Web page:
Meanwhile, East Broadway is filled with stout Midwesterners or French families or school tour groups, who look up at the buildings and down into their guide books. I nurse a fierce and wicked hangover that snarls and claws at the back of my and try to not run them over. As I make my way through the usual Chinatown throng, a nice, older Asian couple in sun visors and Crocs smile, and ask me in a thick West Coast accent if I know a good Chinese restaurant.
I point them toward Wo Hop, but make for dim sum myself. It’s been about 24 hours since I’ve eaten anything other than beer and my stomach is screaming for a chicken bun. I contemplate going home to shower first, since I smell of stale beer, fried calamari, and nuclear death. Kids, do not try this at home.
I’m far from the only white boy in the restaurant, I realize while dipping shrimp dumplings in duck sauce and stare at the other customers with unconcealed interest. I am, however, the only white boy not attached to an Asian woman, who order for their boyfriends or husbands in flawless Cantonese or Mandarin. Strangely, I don’t see any Asian men with white women. I suppose this is the sort of odd cultural phenomenon that speaks volumes about the intersection of race, gender, and identity in our society. Unfortunately, I have no idea what it means. I pay my bill, say ‘xiexie’ to my waiter, who looks at me funny and answers ‘yup, take care man.’ I head back into the throng of tourists and head toward the nearest farmer’s market.
Happy Memorial Day weekend, everyone. And remember, if you come across any talking penguins while you’re out drinking, for god’s sake, do what they tell you.
Greta Van Susteren, a Fox News anchor, put a poll on her blog asking people if she was dumb. Dumber than a viewer who emailed her telling her how dumb she was.
Greta, you’ve clearly never heard of Internet Logic. Probably because I just made it up.
It’s based on something called Nap Logic, which is a form of logic invented by an undergraduate at the University of Michigan about 10 years ago. And by ‘undergraduate’, I mean a friend of mine, and by ‘invented’ I mean ‘came up with the idea while drinking PBRs and Goldschlager shooters in my apartment.’ How she got NSF funding for her research I’ll never know.
Anyway. Nap Logic goes like this: if you’re tired enough to wonder if you should be taking a nap, you will infallibly answer in the affirmative, usually responding with a total autonomic shut down before your brain finishes formulating the question, even if you happen to be in the middle of a lecture, or having sex.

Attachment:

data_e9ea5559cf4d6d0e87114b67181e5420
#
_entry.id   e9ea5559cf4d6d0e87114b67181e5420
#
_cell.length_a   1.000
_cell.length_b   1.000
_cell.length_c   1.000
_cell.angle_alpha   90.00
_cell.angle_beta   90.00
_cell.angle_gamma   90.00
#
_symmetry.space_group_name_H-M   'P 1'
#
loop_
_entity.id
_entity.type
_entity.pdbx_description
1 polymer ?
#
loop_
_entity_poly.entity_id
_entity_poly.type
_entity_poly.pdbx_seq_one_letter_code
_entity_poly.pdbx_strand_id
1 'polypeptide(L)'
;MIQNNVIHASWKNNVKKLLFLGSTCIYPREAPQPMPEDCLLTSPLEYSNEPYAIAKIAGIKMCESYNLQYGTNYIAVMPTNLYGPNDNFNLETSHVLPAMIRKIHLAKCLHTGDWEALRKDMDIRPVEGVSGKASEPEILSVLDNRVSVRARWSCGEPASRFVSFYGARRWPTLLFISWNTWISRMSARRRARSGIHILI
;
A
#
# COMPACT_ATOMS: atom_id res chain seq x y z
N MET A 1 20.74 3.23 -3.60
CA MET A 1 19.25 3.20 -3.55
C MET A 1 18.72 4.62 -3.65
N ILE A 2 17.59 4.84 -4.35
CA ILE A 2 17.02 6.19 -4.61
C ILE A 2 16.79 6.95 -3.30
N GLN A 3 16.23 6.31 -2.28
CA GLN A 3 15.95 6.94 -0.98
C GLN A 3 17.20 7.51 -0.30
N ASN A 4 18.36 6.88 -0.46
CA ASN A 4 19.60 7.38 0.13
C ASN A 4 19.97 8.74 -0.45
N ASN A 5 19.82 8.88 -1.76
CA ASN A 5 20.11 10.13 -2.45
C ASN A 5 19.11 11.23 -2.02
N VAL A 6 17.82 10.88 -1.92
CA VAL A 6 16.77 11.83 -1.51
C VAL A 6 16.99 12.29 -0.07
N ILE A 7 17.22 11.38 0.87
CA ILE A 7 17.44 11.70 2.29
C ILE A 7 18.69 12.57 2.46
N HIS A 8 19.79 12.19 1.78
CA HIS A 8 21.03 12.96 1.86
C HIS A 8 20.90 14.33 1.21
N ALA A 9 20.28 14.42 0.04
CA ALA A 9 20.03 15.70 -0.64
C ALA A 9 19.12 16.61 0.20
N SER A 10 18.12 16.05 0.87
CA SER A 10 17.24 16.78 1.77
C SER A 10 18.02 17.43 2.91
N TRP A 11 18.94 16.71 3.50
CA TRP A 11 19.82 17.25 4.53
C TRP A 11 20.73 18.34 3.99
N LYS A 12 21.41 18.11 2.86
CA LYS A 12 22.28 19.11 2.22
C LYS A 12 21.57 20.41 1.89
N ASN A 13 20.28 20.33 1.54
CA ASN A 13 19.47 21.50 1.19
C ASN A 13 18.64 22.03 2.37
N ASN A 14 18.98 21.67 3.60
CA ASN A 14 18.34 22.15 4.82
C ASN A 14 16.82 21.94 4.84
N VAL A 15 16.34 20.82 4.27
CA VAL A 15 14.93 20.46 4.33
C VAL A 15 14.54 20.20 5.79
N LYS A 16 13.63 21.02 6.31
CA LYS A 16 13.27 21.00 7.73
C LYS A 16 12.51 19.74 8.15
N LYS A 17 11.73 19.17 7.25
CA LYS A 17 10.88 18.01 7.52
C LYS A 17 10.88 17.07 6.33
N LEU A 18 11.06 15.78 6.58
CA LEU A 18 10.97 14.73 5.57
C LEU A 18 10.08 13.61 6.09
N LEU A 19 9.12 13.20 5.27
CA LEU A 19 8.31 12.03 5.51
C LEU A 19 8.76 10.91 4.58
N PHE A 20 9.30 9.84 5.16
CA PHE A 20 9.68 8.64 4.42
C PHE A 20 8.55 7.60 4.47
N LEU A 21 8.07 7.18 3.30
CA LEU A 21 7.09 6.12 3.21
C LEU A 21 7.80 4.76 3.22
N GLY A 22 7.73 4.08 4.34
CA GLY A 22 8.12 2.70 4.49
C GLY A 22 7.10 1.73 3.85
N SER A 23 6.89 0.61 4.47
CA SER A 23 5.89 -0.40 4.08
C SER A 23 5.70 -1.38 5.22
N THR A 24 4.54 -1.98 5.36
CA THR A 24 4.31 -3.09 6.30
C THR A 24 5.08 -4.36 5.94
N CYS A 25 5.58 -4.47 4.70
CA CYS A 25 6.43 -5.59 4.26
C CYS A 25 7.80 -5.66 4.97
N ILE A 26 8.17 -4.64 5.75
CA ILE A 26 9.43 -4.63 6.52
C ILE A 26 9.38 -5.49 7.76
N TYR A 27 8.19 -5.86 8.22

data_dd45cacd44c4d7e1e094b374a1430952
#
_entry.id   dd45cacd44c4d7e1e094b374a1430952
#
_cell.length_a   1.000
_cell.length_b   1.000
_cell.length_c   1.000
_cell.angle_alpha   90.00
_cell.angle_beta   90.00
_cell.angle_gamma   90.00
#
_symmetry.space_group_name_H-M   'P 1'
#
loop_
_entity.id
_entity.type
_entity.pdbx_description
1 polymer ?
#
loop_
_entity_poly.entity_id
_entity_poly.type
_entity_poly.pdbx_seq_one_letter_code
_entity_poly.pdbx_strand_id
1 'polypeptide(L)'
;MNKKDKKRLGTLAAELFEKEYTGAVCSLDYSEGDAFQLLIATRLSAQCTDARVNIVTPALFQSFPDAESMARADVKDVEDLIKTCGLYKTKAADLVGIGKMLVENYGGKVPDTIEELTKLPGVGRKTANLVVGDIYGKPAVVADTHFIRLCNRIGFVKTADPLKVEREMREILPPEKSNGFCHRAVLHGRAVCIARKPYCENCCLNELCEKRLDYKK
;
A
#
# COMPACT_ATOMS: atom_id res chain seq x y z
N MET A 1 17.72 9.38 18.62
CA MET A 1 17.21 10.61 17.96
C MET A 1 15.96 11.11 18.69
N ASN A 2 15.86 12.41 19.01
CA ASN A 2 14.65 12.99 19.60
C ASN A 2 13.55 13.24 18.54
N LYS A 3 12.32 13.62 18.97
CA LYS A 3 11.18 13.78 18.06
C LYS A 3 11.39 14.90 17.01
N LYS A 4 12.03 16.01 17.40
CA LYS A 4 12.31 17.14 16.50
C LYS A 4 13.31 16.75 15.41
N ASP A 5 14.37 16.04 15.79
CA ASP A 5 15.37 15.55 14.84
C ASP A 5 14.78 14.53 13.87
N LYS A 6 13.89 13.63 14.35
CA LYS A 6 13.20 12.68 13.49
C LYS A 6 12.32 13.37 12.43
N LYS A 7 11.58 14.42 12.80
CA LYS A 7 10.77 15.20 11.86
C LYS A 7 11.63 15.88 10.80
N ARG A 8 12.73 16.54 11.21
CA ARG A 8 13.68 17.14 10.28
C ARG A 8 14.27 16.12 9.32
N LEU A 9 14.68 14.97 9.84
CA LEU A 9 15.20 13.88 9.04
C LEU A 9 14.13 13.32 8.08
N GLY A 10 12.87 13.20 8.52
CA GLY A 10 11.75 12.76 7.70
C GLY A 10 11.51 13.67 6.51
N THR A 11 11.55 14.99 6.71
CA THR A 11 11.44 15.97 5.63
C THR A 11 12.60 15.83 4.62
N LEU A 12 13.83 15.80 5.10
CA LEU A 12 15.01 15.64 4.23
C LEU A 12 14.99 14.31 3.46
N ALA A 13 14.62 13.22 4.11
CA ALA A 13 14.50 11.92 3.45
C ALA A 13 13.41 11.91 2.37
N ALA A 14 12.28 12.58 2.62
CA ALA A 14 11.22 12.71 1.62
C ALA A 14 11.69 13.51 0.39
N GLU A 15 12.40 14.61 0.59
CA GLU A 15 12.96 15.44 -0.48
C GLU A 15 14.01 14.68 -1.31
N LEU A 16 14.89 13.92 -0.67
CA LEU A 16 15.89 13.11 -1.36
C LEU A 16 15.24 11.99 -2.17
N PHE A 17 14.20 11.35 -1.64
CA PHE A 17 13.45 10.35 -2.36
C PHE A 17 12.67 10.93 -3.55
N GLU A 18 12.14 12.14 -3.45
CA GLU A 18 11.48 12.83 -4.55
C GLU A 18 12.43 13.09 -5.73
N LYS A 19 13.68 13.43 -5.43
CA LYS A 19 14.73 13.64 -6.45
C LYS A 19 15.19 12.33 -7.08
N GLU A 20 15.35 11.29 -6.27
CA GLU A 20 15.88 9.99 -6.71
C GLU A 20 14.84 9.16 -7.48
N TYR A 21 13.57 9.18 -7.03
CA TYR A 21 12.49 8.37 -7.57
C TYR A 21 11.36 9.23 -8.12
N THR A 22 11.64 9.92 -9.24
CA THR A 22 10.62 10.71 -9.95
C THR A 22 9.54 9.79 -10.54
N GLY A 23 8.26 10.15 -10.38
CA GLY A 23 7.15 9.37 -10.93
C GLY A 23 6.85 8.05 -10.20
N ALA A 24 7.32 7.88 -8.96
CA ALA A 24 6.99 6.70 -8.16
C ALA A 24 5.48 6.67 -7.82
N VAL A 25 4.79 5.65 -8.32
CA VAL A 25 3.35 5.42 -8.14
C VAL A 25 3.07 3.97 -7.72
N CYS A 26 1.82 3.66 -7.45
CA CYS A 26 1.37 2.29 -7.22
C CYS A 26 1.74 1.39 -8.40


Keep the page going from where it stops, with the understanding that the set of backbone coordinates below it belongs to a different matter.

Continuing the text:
Internet Logic works along the same lines. Essentially, if you give people the opportunity to be a bunch of smart-asses online, they will invariably seize the opportunity with both hands and their prehensile genitals (we’ve all got these, right?) Asking the Internetz, a domain that originated as the creation of a bunch of smarasses and proudly continues this traditional tone of assholery, if you’re dumb will only result in one possible answer.
Yes. You’re dumb. You’re dumb just for asking the question.
Geeze. I’ve been blogging for all of five minutes and I know better than to post dumb questions. Frankly, I’m surprised some random troll hasn’t swooped in just to inform me that I’m an idiot yet.
Here at Walkabout, we have no need for polls. I know I’m dumb. You know it. Let’s not go out of our way to measure stupidity with polling data. Fer chrissake, we’re live-blogging Spanish Telenovelas, of course we’re dumb…
Today’s most awesome word of the day is ‘systempunkt‘, which sounds a lot like ‘cyberpunk’, or something Ashton Kutchner might do, but is a completely different concept. Like all great portmanteaus, it’s also a great name for a band, provided that band is not a punk band, because c’mon people, that’s being too obvious.
An experimental klezmer band though? That’s perfect. The name sounds ironic in that context, but isn’t, making the reader’s assumption of ironic intent to be, itself, ironic, reaching level of such transcendent irony that-
[—–error message type:X-42]
[too many English Major classes]